The Palmer Woods Historic District

The Palmer Woods Historic District is named after Thomas W. Palmer, a prominent citizen of nineteenth-century Detroit and a United States Senator. Palmer's estate included land on both sides of Woodward Avenue, stretching from Six Mile Road to Eight Mile Road.[2] During his lifetime, Palmer donated some of his land to the city of Detroit to establish Palmer Park, and gave additional land to the state of Michigan to build the Michigan State Fairgrounds.[2]
Palmer died in 1913; two years later, Detroit real-estate developer Charles W. Burton purchased the section of Palmer's estate that now encompasses the Palmer Woods Historic District.[2] Burton envisioned an exclusive neighborhood, catering to Detroit's richest citizens, with room for spacious and elegant homes. He hired the landscape architect Ossian Cole Simonds to design the layout of the development.[2] Cole laid out a subdivision with gently curving streets, capitalizing on the natural beauty of the area and creating a parklike atmosphere in the neighborhood. Curbs are nonexistent, minimizing the transition from street to lawn and discouraging pedestrian traffic, and every lot in the neighborhood had a unique shape.[2] The neighborhood received the Michigan Horticultural Society's Award of Merit in 1938 for being the finest platted subdivision in Michigan.[3]

Most of the homes in Palmer Woods were constructed between about 1917 and 1929.[2] Many of these homes are in Colonial Revival and Tudor Revival styles. However, even by the Great Depression some lots remained unused, and additional mansions were constructed after WW II. The most recent house was completed in 1956.[2]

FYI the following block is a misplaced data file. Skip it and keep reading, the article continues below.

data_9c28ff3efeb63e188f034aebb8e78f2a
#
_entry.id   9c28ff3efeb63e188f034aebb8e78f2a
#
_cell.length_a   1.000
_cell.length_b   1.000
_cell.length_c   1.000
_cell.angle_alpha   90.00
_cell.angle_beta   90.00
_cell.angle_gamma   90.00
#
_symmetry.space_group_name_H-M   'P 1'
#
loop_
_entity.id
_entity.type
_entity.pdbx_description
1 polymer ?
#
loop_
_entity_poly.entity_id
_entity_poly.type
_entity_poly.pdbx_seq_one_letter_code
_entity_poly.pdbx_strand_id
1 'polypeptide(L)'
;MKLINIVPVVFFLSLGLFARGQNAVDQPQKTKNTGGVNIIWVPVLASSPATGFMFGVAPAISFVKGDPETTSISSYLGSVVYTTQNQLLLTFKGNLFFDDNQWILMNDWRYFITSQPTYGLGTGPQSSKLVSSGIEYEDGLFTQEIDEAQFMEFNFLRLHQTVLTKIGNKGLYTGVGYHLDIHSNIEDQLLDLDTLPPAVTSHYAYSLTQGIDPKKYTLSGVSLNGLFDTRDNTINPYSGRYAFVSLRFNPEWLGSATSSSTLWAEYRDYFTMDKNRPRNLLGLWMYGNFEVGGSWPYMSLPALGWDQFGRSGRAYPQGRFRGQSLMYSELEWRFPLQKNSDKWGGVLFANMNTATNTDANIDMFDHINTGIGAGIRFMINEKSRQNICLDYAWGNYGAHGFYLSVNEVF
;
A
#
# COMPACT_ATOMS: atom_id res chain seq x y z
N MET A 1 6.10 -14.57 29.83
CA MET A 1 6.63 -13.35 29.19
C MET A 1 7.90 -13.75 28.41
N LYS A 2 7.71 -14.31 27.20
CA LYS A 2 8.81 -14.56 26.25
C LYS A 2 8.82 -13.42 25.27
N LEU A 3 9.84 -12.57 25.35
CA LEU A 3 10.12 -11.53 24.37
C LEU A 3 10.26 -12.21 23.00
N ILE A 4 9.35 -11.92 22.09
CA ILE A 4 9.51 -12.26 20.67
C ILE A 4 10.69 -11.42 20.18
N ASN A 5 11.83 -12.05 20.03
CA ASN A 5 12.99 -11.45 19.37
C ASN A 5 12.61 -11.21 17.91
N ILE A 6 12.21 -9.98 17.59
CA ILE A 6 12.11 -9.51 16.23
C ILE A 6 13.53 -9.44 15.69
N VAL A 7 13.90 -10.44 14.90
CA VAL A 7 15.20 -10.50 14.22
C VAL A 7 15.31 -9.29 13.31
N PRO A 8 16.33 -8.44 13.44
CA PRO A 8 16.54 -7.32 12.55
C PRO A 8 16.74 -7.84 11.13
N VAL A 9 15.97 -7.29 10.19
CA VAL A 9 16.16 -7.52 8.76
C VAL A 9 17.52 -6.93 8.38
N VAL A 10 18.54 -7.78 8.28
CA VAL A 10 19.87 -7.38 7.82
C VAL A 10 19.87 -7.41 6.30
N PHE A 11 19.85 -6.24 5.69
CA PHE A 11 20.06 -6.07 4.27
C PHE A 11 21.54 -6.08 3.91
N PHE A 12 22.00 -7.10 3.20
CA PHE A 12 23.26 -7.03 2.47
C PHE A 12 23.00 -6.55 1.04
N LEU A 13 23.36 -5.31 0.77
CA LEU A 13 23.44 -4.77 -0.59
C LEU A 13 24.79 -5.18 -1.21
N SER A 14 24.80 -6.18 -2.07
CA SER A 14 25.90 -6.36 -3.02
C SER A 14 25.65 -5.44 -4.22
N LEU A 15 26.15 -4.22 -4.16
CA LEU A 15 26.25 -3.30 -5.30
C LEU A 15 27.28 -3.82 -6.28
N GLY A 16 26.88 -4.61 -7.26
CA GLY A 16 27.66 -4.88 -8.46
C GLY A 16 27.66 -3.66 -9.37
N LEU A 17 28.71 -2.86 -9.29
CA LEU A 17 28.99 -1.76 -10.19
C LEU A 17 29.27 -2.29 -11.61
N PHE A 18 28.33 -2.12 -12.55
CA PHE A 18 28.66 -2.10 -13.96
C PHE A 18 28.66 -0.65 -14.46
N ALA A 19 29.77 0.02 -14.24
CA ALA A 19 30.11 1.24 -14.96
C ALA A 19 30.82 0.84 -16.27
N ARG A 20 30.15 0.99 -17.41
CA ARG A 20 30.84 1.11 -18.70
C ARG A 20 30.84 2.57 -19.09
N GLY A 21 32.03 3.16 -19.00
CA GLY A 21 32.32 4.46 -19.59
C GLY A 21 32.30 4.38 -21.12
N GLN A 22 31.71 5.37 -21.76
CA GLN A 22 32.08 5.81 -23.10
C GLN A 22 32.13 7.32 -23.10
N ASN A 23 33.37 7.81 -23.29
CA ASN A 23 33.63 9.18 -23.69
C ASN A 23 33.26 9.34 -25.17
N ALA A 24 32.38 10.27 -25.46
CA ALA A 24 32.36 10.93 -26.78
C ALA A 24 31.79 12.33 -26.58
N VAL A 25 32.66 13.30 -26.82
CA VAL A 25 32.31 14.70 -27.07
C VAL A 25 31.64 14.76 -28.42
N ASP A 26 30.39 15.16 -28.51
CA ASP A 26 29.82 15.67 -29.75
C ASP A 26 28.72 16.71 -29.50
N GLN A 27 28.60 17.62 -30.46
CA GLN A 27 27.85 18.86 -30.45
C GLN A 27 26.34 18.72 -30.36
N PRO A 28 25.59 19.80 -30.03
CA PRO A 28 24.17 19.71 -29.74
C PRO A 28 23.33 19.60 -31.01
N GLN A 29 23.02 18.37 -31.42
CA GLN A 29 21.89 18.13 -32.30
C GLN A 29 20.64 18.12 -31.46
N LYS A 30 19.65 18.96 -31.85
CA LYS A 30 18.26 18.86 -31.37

Palmer Woods is known for its elm-lined streets, large brick and stone homes in Tudor Revival architecture, set back from the street behind contiguous uninterrupted lawn.[4] Lots are large, with ample room for trees, play equipment, and a good expanse of grass. There may be Scottish coats of arms, leaded stained glass windows, and other features, such as elevators in some of the homes. Some of the properties boast more than one structure: such as a house and guest house, or maids' quarters. Streets gently curve through the forested neighborhood.

Shingle Style house in Palmer Woods

Palmer Woods has its own security service and an active voluntary neighborhood association. The home of physicians, politicians, business owners, artists, executives and their families, the Palmer Woods neighborhood has attracted some of Detroit's most prominent citizens. Charles W. Burton himself made his home in the neighborhood. Two of the seven Fisher Brothers (owners of Fisher Body), Alfred and William, also lived in the neighborhood. William Fisher's house, on Wellesley, is 35,000 square feet (3,300 m2), one of the largest in Detroit.[2] John H. Kunsky, the founder of United Artists theatres, also lived in the area.[2]

Almost every house in Palmer Woods has unique architectural features, but a number are particularly important. At the southern edge of the district is the only house in Detroit designed by Frank Lloyd Wright.[2] C. Howard Crane, the noted theater architect, designed the home of John H. Kunsky, incorporating many theater elements into the design.[2] Minoru Yamasaki and Leonard Willeke also designed houses in the district.[2]